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co-op issues


CO2 Proposal Eliminates Coal EPA revisions fail to include new power plants


Kirk Johnson, NRECA senior vice president of government relations, said the proposal’s additional carbon storage and reporting requirements would actually hamper the use of carbon dioxide captured from power plants for enhanced oil recovery. In addition, operational changes by those recovering oil could jeopardize a power plant’s compliance with the carbon dioxide standard.


EPA’s latest carbon dioxide standards would bar coal as a future reliable fuel choice, NRECA finds.


eliminate new coal power plants as a future electric generation option,” NRECA CEO Jo Ann Emerson warned.


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“The emissions standards require carbon capture and storage at new coal plants despite this technology not existing on a commercial scale at any power plant anywhere in the world,” she added. EPA’s new proposal takes “a reliable domestic fuel with a historically predictable cost off the table.”


NRECA is continuing to urge the administration to reconsider this proposal in light of its potential cost to rural communities.


“Electric co-ops rely on a diverse fuel mix to provide affordable, reliable electricity to 42 million Americans. We believe strongly in our responsibility both to our environment and to members, who often serve some of the most economically vulnerable populations in this country,” Emerson said.


EPA contends that the “best system of emission reduction” for fossil fuel generation is partial implementation of carbon capture and storage technologies. Agency cost analysis assumes that revenue from using the carbon for enhanced oil recovery would make the costs of partial CCS more reasonable.


arbon dioxide standards as revised by the Environmental Protection Agency still “effectively


As evidence of the potential availability of CCS, the agency’s new proposal lists four projects under development and notes that three of the four received financial aid from the U.S. government.


But existing law prohibits such standards based on government-funded technologies, House Energy and Commerce Committee Chairman Fred Upton, R-Mich., told EPA in a letter last November, and asked the agency to withdraw the proposal.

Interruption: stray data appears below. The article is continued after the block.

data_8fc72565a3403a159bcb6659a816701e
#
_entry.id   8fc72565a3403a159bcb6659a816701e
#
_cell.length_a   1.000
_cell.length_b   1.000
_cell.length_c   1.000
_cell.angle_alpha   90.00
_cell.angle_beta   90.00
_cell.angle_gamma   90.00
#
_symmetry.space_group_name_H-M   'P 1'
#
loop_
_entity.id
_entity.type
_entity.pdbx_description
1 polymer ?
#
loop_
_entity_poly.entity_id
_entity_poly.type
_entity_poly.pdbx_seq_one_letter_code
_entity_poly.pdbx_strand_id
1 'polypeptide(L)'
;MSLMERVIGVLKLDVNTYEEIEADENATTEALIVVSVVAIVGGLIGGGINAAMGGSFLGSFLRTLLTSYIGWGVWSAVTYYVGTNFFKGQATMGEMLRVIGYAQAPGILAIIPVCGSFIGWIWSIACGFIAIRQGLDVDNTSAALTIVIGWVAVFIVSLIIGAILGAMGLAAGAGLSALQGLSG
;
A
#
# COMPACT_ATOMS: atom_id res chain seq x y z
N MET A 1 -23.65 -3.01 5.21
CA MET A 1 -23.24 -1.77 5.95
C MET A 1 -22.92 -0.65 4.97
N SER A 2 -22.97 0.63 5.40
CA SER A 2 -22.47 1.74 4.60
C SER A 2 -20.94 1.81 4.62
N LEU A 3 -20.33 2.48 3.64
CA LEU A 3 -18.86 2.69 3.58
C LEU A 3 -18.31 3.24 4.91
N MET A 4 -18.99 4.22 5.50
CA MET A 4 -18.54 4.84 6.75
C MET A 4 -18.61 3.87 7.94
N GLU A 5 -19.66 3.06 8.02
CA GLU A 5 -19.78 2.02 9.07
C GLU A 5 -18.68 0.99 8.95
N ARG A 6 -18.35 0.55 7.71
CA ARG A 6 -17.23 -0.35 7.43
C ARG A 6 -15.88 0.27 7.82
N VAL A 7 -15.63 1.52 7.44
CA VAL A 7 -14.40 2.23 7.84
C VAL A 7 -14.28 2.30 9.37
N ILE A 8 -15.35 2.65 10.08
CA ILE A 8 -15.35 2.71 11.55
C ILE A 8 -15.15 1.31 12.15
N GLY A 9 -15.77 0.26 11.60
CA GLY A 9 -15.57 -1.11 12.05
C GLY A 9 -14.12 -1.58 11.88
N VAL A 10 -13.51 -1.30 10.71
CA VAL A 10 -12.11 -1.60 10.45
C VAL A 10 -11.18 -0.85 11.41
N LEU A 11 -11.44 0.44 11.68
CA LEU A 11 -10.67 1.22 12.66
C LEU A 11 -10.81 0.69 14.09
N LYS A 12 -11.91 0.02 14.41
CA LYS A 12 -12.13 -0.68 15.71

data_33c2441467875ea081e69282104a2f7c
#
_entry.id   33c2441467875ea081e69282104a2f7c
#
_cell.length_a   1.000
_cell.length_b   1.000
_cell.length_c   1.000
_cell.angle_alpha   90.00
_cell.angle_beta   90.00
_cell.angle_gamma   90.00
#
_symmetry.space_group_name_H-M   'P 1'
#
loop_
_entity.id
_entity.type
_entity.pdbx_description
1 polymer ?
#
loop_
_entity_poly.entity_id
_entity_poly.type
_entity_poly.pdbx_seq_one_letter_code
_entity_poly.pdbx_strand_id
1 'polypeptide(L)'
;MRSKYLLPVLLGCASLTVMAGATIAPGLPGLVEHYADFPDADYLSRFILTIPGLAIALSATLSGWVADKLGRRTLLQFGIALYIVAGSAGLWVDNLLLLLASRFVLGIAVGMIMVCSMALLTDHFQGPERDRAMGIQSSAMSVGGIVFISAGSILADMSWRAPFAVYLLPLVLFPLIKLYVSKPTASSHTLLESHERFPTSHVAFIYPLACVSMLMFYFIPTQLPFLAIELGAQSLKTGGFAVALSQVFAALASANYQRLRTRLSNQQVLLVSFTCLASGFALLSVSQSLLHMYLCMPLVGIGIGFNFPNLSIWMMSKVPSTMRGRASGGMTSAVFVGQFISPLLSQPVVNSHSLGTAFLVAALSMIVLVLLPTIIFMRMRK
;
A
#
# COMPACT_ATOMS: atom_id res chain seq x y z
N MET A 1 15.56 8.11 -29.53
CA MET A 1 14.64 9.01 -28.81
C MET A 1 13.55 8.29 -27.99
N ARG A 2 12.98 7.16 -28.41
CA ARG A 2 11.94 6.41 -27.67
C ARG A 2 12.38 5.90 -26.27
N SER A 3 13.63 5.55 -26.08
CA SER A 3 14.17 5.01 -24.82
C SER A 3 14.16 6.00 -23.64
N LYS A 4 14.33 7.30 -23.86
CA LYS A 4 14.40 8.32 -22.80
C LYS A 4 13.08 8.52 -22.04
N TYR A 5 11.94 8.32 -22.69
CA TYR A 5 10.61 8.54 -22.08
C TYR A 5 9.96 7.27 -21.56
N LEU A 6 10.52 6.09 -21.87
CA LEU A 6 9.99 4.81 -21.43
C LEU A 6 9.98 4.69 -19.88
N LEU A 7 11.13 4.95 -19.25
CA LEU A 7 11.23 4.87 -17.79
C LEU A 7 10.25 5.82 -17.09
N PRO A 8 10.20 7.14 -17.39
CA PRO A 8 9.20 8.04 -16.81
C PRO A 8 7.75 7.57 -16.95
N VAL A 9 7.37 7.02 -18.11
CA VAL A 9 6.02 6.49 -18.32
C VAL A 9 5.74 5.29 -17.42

“We still have yet to receive a response to our letter questioning the legality, but EPA appears to be moving full speed ahead with this proposed rule despite the concerns we raised that it is in clear violation of the Energy Policy Act of 2005,” Energy and Power Subcommittee Chairman Ed Whitfield, R-Ky., said. “We will continue our vigorous oversight of this rulemaking, which has been fraught with irregularities. We continue to believe the EPA is acting far beyond the scope of its legal authority.”


The proposal sets separate carbon dioxide standards for new electric generation from coal and natural gas. EPA said it is not, at present, proposing standards for modified or reconstructed power plants. EPA plans to propose carbon dioxide standards for existing power plants in June.


Co-op members are urged to voice their concerns to the EPA through the Cooperative Action Network at www.action.coop.


SOURCE: ELECTRIC CO-OP TODAY.


Senators Call for More LIHEAP Funding


Low Income Home Energy Assistance Program (LIHEAP). The lawmakers asked that “no less than $4.7 billion” be allocated to the Low Income Home Energy Assistance Program in the president’s fiscal 2015 budget proposal.


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“We understand the ongoing discretionary budget challenges. However, we are deeply concerned that funding for LIHEAP has declined more than 30 percent in recent years,” the senators wrote. “Moreover, the number of households eligible for assistance continues to exceed available funding.”


In fiscal 2013, LIHEAP funding came to $3.29 billion after cuts mandated by sequestration.


In November, the Department of Health and Human Services released some $2.93 billion in LIHEAP money under the continuing resolution that funded the federal government through Jan. 15. Lawmakers still have to come up with a plan to allocate funding for the remainder of fiscal 2014.


“Access to affordable home heating is not a luxury—it is a matter of health and safety,” said Sen. Amy Klobuchar, D-Minn. "LIHEAP funding is a vital lifeline that helps prevent people from having to choose between heating their home, paying their bills, or going without food or medicine.”


The senators’ letter came just weeks after a group of governors called on Congress to increase LIHEAP spending.


hirty-nine US senators have signed a letter calling onPresident Obama to increase funding for the


Light Post | january-february 2014 | 7


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